SIGNAL FAILURE

H&M and M.I.A. have joined in an absurd new campaign to get you to recycle clothes

Obsession
Fashion
Obsession
Fashion

On April 18, H&M is kicking off a project it calls World Recycle Week. Its goal is to collect 1,000 tons of used clothing at H&M stores worldwide, and keep them out of landfills by recycling them.

To raise awareness, it decided to make—of all things—a music video, in collaboration with British-Sri Lankan rapper M.I.A. The result is “Rewear it,” which M.I.A. wrote exclusively for the campaign. H&M has been talking about it for weeks, but today (April 8), it released a teaser of the video and announced that the full version will be available April 11, on H&M’s website.

While the cause is a good one—millions of pounds of clothes end up in landfills each year—it isn’t clear how much a music video is going to advance it. In a press release, H&M says it enlisted a cast of “interesting influencers and inspirational people from all over the world,” and the video shows them coming together “in a dance to highlight the importance of garment collecting and recycling.”

The premise behind any music video probably sounds strange when you write it down on paper, but this one has the hokey feel of a boardroom of executives wondering how they can reach “the kids.”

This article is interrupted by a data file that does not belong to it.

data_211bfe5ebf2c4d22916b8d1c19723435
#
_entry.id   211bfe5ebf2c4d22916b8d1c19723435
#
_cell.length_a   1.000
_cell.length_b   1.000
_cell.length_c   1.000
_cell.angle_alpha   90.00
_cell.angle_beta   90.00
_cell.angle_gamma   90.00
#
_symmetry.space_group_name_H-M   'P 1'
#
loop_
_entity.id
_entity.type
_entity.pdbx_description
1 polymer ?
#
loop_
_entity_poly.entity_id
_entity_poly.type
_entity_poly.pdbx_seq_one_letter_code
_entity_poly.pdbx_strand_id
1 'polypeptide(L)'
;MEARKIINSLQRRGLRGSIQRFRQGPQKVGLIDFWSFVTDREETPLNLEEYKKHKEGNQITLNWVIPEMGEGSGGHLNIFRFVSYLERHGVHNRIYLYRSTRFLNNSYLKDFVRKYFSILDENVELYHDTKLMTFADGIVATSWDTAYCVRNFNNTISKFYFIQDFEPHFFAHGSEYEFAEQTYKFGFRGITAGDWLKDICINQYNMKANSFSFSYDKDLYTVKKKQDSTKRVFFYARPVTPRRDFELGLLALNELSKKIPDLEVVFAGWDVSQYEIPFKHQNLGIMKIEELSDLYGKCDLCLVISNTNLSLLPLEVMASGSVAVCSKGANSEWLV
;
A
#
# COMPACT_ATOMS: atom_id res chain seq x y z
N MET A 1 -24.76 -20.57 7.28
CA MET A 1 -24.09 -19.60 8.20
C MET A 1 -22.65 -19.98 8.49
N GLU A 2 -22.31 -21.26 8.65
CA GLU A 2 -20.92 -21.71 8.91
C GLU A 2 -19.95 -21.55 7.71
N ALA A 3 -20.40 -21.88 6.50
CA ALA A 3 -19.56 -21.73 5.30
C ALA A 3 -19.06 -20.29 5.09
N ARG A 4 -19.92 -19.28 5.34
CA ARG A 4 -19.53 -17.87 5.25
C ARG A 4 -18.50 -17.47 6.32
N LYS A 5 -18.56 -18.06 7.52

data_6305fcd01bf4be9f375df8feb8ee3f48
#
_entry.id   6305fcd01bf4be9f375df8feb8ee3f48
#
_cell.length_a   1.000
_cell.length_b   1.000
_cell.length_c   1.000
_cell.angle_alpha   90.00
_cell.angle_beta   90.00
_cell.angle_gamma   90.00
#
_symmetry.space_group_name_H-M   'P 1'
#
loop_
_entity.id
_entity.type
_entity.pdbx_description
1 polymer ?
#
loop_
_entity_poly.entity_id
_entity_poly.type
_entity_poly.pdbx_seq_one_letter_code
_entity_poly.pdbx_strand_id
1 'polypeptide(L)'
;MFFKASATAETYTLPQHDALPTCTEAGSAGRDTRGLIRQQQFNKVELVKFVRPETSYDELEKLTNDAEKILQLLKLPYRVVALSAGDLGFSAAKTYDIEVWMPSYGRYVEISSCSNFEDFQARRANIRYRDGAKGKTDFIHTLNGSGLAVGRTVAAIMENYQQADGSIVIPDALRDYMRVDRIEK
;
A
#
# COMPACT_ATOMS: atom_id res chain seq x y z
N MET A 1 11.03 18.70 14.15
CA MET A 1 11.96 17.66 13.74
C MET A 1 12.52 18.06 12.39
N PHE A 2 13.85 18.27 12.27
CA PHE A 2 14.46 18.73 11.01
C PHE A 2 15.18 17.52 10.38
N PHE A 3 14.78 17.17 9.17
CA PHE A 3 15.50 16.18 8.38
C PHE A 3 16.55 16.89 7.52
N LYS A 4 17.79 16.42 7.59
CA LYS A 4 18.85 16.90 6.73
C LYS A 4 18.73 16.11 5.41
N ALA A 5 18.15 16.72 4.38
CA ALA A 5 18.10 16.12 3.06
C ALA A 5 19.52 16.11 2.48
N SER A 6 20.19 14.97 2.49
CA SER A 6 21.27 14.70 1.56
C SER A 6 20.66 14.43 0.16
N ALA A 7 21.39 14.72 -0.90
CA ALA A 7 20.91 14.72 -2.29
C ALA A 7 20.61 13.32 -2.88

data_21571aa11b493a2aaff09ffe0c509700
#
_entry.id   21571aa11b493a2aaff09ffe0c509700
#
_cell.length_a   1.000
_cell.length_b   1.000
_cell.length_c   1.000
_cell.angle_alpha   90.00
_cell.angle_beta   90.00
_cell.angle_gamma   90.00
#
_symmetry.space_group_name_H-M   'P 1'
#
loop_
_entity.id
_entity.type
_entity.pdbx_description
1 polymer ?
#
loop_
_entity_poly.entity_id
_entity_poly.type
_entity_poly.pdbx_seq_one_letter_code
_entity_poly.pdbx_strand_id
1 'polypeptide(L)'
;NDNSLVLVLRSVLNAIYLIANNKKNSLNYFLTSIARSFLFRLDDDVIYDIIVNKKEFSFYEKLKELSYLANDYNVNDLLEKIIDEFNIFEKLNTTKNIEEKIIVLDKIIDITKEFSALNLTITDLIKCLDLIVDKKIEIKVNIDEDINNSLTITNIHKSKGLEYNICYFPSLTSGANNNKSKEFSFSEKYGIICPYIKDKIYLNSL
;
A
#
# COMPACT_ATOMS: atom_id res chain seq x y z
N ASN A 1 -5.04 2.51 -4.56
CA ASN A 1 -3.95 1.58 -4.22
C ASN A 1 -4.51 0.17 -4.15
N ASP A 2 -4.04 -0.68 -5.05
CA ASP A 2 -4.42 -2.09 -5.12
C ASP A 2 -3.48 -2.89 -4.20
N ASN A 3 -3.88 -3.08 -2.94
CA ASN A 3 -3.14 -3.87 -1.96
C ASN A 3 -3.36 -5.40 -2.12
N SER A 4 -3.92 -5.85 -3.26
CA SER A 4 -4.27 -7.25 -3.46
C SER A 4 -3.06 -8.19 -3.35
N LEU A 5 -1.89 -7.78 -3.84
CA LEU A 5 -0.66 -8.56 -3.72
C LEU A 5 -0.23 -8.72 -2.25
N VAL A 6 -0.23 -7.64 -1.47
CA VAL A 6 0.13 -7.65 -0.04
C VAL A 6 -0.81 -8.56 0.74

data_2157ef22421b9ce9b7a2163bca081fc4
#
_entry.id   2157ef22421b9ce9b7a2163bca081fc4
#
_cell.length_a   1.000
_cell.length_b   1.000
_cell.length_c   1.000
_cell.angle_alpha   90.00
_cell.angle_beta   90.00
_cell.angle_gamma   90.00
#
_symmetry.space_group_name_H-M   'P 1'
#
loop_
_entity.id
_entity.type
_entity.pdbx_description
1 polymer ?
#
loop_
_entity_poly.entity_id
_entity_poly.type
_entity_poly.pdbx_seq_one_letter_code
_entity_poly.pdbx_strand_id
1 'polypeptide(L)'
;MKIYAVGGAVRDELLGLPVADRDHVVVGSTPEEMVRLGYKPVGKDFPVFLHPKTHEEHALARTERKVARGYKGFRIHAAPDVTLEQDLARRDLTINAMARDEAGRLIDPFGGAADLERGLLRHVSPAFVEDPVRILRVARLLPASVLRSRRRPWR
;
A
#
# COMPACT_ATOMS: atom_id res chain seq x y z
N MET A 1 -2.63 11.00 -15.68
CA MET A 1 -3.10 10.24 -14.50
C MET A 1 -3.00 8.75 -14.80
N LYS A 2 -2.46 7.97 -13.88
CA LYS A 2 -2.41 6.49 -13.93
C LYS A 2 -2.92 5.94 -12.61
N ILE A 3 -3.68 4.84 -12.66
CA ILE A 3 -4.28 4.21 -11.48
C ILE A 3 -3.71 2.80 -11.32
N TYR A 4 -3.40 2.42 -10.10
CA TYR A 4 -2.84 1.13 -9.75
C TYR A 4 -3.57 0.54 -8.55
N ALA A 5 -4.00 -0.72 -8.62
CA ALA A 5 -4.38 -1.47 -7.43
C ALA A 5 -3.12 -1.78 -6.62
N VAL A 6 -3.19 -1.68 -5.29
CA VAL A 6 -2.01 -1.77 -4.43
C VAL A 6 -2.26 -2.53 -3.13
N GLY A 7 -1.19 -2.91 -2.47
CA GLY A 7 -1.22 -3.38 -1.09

H&M wants you to know it helped choreograph it, too. “H&M has worked closely with choreographer Aaron Sillis to interpret M.I.A.’s music and lyrics into dance moves for the campaign’s video,” the press release says.

Still, if it gets anyone to recycle, it’s done some good, though H&M’s World Recycle Week has lately come under fire. As critics have pointed out, it overlaps with—and could easily overshadow—the growing grassroots Fashion Revolution campaign, which promotes ethical shopping and commemorates the anniversary of Bangladesh’s deadly Rana Plaza collapse.

In addition, those who recycle their clothes at H&M, which allows you to turn in garments at its stores year round, get a voucher for a discount on their next purchase, giving them incentive to buy more clothes. It feeds into the biggest sustainability challenge H&M faces, which is the sheer quantity of clothing it produces.

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